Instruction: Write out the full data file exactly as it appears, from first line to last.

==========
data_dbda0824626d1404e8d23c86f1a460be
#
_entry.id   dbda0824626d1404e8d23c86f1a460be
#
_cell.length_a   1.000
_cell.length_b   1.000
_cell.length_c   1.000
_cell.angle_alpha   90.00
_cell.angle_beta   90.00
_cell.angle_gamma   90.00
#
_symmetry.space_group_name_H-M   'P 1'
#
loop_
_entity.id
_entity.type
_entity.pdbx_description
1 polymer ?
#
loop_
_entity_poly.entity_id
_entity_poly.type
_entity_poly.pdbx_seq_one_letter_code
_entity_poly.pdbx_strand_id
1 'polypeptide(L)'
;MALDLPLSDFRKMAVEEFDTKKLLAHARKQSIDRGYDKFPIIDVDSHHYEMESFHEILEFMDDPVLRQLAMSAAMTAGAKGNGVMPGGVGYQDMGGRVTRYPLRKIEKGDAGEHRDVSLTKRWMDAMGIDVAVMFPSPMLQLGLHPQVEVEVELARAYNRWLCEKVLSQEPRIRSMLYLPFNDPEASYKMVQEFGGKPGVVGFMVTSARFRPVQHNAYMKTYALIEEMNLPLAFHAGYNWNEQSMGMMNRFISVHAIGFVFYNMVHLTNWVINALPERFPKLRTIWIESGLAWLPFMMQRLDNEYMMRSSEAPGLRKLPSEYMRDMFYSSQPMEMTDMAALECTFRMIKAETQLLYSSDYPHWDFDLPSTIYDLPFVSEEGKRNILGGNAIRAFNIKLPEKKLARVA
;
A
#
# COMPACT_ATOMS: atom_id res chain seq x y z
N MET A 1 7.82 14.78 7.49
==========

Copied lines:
data_dbda0824626d1404e8d23c86f1a460be
#
_entry.id   dbda0824626d1404e8d23c86f1a460be
#
_cell.length_a   1.000
_cell.length_b   1.000
_cell.length_c   1.000
_cell.angle_alpha   90.00
_cell.angle_beta   90.00
_cell.angle_gamma   90.00
#
_symmetry.space_group_name_H-M   'P 1'
#
loop_
_entity.id
_entity.type
_entity.pdbx_description
1 polymer ?
#
loop_
_entity_poly.entity_id
_entity_poly.type
_entity_poly.pdbx_seq_one_letter_code
_entity_poly.pdbx_strand_id
1 'polypeptide(L)'
;MALDLPLSDFRKMAVEEFDTKKLLAHARKQSIDRGYDKFPIIDVDSHHYEMESFHEILEFMDDPVLRQLAMSAAMTAGAKGNGVMPGGVGYQDMGGRVTRYPLRKIEKGDAGEHRDVSLTKRWMDAMGIDVAVMFPSPMLQLGLHPQVEVEVELARAYNRWLCEKVLSQEPRIRSMLYLPFNDPEASYKMVQEFGGKPGVVGFMVTSARFRPVQHNAYMKTYALIEEMNLPLAFHAGYNWNEQSMGMMNRFISVHAIGFVFYNMVHLTNWVINALPERFPKLRTIWIESGLAWLPFMMQRLDNEYMMRSSEAPGLRKLPSEYMRDMFYSSQPMEMTDMAALECTFRMIKAETQLLYSSDYPHWDFDLPSTIYDLPFVSEEGKRNILGGNAIRAFNIKLPEKKLARVA
;
A
#
# COMPACT_ATOMS: atom_id res chain seq x y z
N MET A 1 7.82 14.78 7.49